Monthly Archives: November 2013

Kew Visit

Ph.D. candidate, Zhuyun (Amy) Zang on a recent RHUL visit to the Royal Botanic Gardens, Kew.

Souvenir Geographies: Nostalgia, Authenticity and Place-making

Today,  some of Cultural Geography MA students, SCG PhD students and Geography Dept Staff from Royal Holloway went to have a visit to the sites behind Kew Garden.  This visit focused on the contemporary management and uses of the historical botanical collections.  We visited the economic botany (plant artefacts), the herbarium (dried specimens) and the library and archives.

Kew is in a nice area, with beautiful neibourhood.

In the old area of Kew’s herbarium collection, the building was built in the 19 century, and it is arranged like this to absorb more light and avoid use fire for lighting, to protect the collection from fire.

In Kew’s newer part of the herbarium collection, they use matching colour to show the specimens’ original location, making it easier and faster to find them.

The upper picture is a postcard from Kew.  The Postcard shows Harry Ruck, Kew’s packer and later storekeeper from…

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Self Portraits Of A Surgeon – I, Cultural Geographer

ImageFriend: What is it you’re studying?

Me: Cultural geography

Friend: What’s that about?

Me: Well, it’s erm… basically…

It is the ubiquity of this type of conversation that makes me sometimes feel that Landscape Surgery sessions amount to the equivalent of holding an AA meeting in a pub; simultaneously a sympathetic and consoling audience, and dragging you further into the fog.

Indeed, there appears to be a lack of kudos for the cultural geographer. On the one hand, we have the (slightly straw-man-esk) practitioner of a hard natural science or quantitative social science, who are broadly either respectfully bewildered, or sniff and use expressions like ‘it’s a bit fluffy’, ‘yes, but what use is that?’ or, more bluntly, ‘sounds like bollocks’. On the other hand we have someone who works within the humanities/arts/humanity-sympathetic social scientist group, who in my experience often say ‘sounds like bollocks’ if you don’t have much time to explain it, or, interestingly, if you have some time to explain it, often are surprised it sounds like their own discipline. This has actually happened with disciplines as broad as media studies, history, philosophy and architecture. I’m sure you’re thinking what wonderfully diverse friends I have, but this phenomenon speaks to something Mike alludes to; if you can study everything, the worth or utility of any individual thing that you study must be zero. This is an interesting paradox; logically breadth and diversity in study would be, at worst, an asset; at best, a positive virtue.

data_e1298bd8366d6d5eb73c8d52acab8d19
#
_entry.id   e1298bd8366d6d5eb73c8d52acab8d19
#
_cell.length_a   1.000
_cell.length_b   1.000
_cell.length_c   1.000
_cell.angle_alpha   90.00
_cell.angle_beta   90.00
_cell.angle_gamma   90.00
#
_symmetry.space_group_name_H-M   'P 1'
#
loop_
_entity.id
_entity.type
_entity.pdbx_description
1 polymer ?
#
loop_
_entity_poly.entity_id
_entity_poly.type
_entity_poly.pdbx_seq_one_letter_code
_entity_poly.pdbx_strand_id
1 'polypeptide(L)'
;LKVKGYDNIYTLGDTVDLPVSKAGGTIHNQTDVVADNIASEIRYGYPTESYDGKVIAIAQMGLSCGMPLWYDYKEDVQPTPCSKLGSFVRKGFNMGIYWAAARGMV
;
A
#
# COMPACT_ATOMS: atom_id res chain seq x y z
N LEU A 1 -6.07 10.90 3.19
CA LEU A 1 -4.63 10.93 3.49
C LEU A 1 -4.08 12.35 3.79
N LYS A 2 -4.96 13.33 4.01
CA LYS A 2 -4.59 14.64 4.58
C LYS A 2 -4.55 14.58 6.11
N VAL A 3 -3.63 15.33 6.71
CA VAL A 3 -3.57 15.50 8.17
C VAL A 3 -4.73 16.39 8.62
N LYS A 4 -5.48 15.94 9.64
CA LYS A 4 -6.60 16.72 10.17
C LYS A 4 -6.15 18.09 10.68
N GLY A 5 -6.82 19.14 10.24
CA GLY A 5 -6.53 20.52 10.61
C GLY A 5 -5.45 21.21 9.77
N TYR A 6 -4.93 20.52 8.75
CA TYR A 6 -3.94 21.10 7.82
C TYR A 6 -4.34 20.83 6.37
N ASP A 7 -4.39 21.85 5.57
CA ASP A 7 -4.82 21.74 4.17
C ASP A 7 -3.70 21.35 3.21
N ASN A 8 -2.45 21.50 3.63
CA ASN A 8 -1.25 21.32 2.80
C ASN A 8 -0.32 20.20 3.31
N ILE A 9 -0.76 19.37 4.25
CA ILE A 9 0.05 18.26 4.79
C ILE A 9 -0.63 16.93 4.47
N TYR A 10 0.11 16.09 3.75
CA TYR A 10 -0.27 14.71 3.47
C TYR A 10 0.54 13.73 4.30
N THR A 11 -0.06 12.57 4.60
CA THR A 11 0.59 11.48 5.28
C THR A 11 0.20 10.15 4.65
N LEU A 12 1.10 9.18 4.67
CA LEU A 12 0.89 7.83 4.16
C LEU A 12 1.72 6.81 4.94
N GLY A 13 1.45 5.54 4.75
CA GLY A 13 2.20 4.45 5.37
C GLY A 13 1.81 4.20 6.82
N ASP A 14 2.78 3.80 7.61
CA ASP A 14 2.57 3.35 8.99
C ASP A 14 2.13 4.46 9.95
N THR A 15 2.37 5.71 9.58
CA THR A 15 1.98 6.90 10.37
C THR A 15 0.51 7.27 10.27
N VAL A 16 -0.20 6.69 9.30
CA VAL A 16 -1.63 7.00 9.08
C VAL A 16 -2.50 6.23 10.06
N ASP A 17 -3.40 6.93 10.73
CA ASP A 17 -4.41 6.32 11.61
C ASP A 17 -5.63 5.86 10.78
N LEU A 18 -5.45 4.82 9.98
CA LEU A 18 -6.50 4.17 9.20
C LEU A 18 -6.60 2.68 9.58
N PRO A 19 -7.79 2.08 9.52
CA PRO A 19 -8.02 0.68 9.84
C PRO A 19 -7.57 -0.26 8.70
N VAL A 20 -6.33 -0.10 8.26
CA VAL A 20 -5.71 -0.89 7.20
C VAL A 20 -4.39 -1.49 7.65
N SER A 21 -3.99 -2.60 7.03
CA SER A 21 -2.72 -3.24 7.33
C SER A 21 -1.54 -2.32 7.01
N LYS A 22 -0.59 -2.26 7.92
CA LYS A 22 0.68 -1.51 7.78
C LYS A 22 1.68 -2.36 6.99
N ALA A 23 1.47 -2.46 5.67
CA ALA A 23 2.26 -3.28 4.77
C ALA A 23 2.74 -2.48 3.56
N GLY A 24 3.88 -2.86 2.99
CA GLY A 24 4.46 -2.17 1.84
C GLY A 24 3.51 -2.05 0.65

I realise that, posting this on a cultural geography blog is somewhat preaching to the converted. So rather than what cultural geography’s relationship, through me, to my peers is, what is my own relationship with the discipline? I think, firstly, there is a perhaps symbiotic, perhaps parasitic, aspect. All I ever wanted to do was learn about stuff, happenings: phenomena, facts and philosophy. I chose my A level subjects on the basis of breadth of knowledge I could learn- physics, geography and music; a science, a social science, and a humanity. What I value in cultural geography is that not only do I have the opportunity to learn things, I learn about ways of thinking about things. Thinking on a higher plane. On a very fundamental level, in the process of becoming a cultural geographer, I am also becoming more the person I want to be.